Born c. 69, Polycarp was a central figure in the Early Church. A disciple of the evangelist John, he linked the first generation of believers to later Christians. After serving for many years as bishop of Smyrna, Polycarp was arrested, tried, and executed for his faith on February 23, c. 156. An eyewitness narrative of his death, The Martyrdom of Polycarp, continues to encourage believers in times of persecution. (LCMS.org/worship)
PRAYER: O God, the maker of heaven and earth, You gave boldness to confess Jesus Christ as King and Savior and steadfastness to die for the faith to Your venerable servant, the holy and gentle Polycarp. Grant us grace to follow his example in sharing the cup of Christ’s suffering so that we may also share in His glorious resurrection; through Jesus Christ our Lord, who lives and reigns with You and the Holy Spirit, one God, now and for ever. (Treasury of Daily Prayer:1150)
Polycarp to the Philippians:
If then we entreat the Lord that He would forgive us, we also ought to forgive: for we are before the eyes of our Lord and God, and we must all stand at the judgment-seat of Christ, and each man must give an account of himself.
Let us therefore so serve Him with fear and all reverence, as He himself gave commandment and the Apostles who preached the Gospel to us and the prophets who proclaimed beforehand the coming of our Lord; being zealous as touching that which is good, abstaining from offenses and from the false brethren and from them that bear the name of the Lord in hypocrisy, who lead foolish men astray.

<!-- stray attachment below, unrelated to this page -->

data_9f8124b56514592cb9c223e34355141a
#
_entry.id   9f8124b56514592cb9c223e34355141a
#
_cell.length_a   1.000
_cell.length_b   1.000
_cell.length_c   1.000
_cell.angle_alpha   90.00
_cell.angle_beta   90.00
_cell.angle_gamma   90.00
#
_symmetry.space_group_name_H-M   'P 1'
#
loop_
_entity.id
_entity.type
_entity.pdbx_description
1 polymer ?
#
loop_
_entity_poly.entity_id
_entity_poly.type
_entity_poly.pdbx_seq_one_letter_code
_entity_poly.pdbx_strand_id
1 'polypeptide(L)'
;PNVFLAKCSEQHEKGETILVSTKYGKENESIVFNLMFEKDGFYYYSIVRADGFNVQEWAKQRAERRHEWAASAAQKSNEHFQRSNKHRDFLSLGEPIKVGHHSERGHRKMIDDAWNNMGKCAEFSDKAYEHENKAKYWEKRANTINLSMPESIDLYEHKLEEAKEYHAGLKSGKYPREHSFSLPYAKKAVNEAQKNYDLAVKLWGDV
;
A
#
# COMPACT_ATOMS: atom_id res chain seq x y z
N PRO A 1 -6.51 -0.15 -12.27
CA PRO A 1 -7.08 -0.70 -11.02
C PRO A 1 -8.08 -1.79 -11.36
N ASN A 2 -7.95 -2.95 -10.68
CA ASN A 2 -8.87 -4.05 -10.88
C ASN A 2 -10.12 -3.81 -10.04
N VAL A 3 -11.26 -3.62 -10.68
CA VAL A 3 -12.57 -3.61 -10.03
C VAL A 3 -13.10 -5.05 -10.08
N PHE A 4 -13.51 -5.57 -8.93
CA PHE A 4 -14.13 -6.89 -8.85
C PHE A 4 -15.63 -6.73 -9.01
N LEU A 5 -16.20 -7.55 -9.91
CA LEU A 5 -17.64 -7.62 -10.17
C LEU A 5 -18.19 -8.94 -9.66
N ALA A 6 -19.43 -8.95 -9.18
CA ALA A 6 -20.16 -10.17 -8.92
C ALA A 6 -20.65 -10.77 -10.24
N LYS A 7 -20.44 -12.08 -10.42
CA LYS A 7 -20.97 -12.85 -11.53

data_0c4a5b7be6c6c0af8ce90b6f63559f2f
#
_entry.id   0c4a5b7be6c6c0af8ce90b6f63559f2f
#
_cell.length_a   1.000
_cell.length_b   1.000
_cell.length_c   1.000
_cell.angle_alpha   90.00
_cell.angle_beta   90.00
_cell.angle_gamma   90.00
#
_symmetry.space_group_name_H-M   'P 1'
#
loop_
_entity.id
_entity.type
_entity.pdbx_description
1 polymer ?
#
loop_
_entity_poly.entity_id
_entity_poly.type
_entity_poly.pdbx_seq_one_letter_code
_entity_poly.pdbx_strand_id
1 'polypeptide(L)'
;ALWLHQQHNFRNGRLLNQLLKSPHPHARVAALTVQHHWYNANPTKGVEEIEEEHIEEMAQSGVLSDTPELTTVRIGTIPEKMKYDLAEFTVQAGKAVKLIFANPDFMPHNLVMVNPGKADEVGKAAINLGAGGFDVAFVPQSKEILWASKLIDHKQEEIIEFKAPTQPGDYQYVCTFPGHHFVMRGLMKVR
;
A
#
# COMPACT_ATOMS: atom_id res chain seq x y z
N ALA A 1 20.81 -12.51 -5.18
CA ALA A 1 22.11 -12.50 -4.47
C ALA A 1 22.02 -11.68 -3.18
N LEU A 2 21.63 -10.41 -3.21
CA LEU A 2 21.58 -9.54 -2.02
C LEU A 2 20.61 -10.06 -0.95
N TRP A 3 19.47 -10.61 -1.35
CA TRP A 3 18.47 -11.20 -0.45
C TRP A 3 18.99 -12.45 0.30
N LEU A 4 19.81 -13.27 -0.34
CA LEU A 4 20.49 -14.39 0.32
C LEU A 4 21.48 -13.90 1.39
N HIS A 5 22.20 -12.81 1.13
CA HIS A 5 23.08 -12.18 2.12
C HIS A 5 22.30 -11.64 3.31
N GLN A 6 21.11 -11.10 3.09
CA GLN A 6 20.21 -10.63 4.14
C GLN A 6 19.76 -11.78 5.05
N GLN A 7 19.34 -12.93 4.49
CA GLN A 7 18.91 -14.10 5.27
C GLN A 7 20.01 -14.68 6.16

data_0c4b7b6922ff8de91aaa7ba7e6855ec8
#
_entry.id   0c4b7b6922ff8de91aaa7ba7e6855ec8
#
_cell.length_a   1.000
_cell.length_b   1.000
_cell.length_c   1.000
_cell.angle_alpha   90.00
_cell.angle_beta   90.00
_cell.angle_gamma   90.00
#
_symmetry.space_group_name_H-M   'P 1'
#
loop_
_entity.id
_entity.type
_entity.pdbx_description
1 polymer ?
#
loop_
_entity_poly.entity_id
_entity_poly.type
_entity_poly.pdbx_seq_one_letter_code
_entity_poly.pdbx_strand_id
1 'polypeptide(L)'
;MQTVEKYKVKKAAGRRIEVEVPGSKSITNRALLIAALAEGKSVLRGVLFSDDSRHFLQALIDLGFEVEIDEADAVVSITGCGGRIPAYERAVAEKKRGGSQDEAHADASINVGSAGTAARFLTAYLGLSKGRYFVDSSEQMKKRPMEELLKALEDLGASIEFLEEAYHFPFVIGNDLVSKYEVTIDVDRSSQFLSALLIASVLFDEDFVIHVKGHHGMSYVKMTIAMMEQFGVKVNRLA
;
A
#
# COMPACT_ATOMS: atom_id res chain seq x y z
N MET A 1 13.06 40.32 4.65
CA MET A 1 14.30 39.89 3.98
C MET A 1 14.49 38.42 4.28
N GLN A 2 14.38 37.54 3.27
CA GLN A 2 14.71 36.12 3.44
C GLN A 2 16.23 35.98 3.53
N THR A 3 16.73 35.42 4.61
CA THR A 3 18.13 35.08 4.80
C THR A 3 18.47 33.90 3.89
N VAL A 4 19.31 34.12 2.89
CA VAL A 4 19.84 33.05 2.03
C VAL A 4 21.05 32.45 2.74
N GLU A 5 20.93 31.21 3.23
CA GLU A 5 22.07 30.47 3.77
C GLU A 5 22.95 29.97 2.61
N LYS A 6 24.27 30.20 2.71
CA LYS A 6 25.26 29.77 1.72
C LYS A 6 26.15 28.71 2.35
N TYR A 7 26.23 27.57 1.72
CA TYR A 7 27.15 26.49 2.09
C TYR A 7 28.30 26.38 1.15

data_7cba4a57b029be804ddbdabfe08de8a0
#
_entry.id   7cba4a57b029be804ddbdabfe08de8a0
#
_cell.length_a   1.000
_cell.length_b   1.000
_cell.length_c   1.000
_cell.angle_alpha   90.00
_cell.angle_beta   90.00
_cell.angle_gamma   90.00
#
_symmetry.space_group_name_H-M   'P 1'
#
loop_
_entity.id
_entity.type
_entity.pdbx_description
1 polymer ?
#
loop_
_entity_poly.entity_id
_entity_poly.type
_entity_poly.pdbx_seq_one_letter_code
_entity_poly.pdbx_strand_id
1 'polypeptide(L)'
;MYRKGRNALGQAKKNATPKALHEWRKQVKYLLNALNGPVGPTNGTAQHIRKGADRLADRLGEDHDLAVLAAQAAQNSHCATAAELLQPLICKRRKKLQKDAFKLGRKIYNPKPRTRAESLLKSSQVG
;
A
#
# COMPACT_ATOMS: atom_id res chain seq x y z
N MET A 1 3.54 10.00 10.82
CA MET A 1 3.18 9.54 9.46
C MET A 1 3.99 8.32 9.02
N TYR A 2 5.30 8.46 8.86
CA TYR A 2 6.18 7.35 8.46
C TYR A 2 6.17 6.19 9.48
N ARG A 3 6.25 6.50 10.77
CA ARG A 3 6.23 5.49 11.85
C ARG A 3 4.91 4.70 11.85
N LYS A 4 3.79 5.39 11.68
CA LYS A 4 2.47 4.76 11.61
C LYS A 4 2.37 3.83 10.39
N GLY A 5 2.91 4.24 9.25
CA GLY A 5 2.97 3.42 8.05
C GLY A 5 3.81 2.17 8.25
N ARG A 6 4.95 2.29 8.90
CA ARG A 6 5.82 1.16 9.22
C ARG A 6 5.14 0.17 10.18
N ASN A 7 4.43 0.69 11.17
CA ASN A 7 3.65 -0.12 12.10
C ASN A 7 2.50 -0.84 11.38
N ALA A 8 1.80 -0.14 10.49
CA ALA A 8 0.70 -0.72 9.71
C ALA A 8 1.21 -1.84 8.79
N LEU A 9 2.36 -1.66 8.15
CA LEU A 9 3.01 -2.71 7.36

For every one who shall not confess that Jesus Christ is come in the flesh, is antichrist: and whosoever shall not confess the testimony of the Cross, is of the devil; and whosoever shall pervert the oracles of the Lord to his own lusts and say that there is neither resurrection nor judgment, that man is the firstborn of Satan.
Wherefore let us forsake the vain doing of the many and their false teachings, and turn unto the word which was delivered unto us from the beginning, being sober unto prayer and constant in fastings, entreating the all-seeing God with supplications that He bring us not into temptation, according as the Lord said, The Spirit is indeed willing, but the flesh is weak. (THE EPISTLE OF POLYCARP, Translated by J.B. Lightfoot; 6:2–7:3)